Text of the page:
I was trying to master a new piano piece, one of Aaron Copland’s Four Piano Blues, but it wasn’t coming easy. The key signature modulated from E♭ to A♭ but the score was full of naturals and additional flats and it wasn’t in any recognizable key. The rhythm was syncopated and awkward. The chords stretched my hands to the breaking point. When I played it, the piece seemed angular and full of rough edges.
Someone said “We need some music,” so I got up, stumbled dizzily to the nearby grand piano, and began to play the Copland.
Then a musician friend invited us to the Bohemian Grove for Labor Day Weekend. You may have heard of the Grove, a vast, idyllic preserve on the Russian River in Northern California where Rich and Powerful Men (women not allowed) gather for three weeks in summer to smoke cigars, get drunk, pee on redwood trees, perform concerts and bawdy plays for each other, and plot world dominance for another year. But on Labor Day Weekend, the rules were relaxed, and our friend had invited several of us to join him in more intimate celebration.
One afternoon, some of us had taken ecstasy, which I had obtained from a chemist friend in Berkeley. Others had gone off to explore, but my wife, our friend, and I were lounging at a picnic table in an outdoor amphitheater in a grove of towering redwoods, sapped of energy and very mellow. Someone said “We need some music,” and I gestured to our friend, and he gestured back to me, so I got up, stumbled dizzily to the nearby grand piano, and began to play the Copland.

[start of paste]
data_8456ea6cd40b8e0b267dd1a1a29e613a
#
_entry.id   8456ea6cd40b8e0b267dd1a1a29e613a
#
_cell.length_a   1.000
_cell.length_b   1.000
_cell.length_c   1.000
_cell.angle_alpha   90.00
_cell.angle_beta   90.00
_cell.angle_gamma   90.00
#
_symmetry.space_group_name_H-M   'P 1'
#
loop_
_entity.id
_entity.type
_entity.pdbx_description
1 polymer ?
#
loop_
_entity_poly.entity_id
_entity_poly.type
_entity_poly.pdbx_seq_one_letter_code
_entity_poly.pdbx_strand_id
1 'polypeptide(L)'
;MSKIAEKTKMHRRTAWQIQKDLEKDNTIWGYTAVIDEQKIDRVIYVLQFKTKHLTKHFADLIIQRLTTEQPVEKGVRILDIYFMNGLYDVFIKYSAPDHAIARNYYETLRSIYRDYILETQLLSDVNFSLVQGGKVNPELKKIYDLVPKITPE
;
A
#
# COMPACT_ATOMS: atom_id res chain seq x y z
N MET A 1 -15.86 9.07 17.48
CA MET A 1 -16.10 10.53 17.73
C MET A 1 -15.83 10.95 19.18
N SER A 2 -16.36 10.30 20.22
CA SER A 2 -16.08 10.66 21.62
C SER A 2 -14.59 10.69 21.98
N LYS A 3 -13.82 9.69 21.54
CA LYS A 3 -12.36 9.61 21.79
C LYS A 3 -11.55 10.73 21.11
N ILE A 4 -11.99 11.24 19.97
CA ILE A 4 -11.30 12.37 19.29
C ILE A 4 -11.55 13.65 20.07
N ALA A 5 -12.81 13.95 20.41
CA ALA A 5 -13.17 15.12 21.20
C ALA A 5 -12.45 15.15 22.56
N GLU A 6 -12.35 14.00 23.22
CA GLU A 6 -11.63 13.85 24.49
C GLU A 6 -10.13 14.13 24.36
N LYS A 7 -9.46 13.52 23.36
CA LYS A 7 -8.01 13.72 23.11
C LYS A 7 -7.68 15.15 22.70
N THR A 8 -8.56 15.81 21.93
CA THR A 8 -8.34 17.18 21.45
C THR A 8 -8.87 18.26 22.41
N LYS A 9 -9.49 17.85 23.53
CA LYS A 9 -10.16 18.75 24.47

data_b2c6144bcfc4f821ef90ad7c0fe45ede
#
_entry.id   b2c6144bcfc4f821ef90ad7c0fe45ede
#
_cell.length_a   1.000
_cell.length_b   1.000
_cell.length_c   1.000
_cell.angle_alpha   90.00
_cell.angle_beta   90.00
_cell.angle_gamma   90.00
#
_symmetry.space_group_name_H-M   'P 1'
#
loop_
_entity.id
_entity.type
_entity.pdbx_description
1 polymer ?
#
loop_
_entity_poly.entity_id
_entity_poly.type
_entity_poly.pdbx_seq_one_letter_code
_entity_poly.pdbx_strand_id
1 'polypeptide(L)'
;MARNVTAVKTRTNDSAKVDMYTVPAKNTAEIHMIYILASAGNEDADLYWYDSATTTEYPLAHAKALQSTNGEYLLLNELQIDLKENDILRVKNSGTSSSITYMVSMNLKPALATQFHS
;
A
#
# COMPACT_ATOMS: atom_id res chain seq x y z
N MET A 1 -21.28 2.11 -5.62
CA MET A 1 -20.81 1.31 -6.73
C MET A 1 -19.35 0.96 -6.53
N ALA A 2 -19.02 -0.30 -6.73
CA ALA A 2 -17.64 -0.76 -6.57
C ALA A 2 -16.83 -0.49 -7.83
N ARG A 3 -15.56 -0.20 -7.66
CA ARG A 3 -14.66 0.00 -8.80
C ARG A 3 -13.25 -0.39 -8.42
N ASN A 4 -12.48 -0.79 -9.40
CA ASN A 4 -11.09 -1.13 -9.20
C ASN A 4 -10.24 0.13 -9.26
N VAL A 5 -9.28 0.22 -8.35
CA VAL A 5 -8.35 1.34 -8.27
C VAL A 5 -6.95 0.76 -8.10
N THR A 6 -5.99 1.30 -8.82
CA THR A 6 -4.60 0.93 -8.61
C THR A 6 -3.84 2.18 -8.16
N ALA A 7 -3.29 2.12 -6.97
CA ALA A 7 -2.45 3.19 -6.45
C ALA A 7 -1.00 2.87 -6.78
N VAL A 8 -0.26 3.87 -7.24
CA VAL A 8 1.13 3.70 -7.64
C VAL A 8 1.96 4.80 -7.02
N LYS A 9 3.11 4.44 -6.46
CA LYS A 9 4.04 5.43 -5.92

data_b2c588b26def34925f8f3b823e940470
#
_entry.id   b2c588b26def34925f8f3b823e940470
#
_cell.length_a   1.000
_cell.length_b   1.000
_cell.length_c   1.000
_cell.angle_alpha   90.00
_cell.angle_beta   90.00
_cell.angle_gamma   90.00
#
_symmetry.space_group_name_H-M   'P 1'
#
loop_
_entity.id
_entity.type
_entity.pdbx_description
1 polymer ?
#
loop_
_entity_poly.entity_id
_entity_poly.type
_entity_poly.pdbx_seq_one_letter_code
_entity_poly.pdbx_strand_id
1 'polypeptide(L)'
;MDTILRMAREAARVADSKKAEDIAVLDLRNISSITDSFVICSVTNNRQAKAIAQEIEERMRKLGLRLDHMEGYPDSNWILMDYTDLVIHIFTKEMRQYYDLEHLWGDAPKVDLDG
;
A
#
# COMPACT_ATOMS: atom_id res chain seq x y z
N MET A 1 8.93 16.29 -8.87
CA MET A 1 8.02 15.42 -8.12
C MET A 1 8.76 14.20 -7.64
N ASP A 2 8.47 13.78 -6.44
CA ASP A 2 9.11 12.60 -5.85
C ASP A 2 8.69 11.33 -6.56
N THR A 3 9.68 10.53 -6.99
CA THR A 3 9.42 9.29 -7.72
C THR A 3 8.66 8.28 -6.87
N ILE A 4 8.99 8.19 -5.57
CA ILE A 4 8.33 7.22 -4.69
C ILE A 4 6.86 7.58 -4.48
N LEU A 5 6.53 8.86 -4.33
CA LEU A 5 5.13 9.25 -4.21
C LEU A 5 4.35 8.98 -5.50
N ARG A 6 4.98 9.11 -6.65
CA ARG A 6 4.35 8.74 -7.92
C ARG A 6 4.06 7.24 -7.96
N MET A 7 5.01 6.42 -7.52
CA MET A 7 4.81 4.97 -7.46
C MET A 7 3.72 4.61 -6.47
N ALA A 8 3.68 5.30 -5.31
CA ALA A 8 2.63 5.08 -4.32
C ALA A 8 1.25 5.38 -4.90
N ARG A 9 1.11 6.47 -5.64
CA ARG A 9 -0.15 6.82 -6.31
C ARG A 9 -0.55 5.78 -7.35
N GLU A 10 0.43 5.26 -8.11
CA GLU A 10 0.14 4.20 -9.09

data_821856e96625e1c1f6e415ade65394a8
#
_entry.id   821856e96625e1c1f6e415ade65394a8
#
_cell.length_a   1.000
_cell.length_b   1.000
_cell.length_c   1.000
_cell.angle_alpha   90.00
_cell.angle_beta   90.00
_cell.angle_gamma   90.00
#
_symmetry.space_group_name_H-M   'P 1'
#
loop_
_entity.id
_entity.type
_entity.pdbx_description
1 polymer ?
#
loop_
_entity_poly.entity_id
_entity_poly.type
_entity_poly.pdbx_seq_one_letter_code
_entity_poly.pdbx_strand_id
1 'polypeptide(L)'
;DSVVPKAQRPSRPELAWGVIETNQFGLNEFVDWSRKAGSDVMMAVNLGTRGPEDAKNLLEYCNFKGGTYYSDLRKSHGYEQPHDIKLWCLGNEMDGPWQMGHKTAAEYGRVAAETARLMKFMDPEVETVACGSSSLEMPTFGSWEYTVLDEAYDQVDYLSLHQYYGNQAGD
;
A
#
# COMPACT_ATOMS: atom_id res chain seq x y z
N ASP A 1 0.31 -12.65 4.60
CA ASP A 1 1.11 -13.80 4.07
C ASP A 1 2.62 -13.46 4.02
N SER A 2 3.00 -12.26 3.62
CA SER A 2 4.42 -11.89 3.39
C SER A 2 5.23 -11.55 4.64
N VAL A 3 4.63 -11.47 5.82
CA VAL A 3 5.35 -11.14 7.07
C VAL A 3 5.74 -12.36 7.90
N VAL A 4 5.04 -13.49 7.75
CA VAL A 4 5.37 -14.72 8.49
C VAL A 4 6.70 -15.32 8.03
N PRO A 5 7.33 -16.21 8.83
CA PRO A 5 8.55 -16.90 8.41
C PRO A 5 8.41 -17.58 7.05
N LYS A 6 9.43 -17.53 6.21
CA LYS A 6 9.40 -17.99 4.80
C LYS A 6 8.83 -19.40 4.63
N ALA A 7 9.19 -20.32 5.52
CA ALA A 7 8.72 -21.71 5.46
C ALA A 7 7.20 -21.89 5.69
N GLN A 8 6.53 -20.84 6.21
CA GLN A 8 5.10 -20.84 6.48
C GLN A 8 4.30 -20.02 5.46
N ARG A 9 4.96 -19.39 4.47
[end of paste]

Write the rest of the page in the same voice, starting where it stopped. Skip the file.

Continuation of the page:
I didn’t know how it would go. I didn’t even know if I could remember it. But somehow it just flowed. All the edges were smoothed out. Somehow I was inhabiting the soul of Copland, or he was inhabiting mine, and I knew exactly how he wanted the piece to be played. The rhythms weren’t meant to be awkward at all; they were just as close as he could get to notating a kind of flowing syncopation. It was a dance, really. So I danced with Copland, until the last poignant, bluesy notes hung in the air.
It blew me away. It blew all of us away. I found my way back to the picnic table, and our friend shook his head in wonder, and my wife, who had listened to me practice, said, “Where the hell did that come from?” and I just beamed. We all did.
I haven’t taken ecstasy since the ‘80s. But I can still dance with Copland.